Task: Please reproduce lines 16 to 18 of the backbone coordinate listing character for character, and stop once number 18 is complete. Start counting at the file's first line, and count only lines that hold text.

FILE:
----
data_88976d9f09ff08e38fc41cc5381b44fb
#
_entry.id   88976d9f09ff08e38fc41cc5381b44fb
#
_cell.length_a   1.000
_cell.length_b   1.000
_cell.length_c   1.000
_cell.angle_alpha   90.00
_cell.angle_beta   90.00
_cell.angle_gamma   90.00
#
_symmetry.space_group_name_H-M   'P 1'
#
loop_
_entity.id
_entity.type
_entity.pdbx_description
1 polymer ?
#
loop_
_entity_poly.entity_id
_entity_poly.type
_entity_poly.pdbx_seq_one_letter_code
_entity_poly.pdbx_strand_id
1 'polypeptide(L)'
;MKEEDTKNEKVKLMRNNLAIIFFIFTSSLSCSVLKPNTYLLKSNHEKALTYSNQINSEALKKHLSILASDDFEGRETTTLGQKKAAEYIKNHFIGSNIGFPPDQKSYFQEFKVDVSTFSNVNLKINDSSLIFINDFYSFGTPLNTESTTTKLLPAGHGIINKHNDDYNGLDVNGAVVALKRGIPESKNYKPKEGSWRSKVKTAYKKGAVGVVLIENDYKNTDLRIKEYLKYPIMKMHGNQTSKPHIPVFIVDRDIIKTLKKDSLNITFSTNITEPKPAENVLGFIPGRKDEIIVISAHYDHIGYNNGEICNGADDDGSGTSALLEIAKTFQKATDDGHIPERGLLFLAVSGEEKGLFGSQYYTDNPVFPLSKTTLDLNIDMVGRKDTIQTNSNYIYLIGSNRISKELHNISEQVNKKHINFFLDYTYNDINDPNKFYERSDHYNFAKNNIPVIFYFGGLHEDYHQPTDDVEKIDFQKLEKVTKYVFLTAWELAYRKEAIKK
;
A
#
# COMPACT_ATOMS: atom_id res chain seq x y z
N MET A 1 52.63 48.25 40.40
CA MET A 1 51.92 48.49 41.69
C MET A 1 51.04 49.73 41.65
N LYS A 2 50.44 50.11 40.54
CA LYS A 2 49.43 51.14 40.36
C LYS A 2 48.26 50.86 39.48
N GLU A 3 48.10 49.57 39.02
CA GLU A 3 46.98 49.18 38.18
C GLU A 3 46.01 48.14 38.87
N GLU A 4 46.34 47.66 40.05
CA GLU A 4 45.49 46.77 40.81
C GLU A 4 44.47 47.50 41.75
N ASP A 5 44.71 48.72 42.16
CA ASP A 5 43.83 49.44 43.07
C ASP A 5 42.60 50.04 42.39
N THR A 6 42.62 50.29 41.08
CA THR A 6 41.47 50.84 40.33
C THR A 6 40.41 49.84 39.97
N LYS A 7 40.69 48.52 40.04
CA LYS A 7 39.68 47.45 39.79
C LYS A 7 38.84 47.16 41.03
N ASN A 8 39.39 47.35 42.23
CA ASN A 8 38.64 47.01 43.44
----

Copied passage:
_entity.type
_entity.pdbx_description
1 polymer ?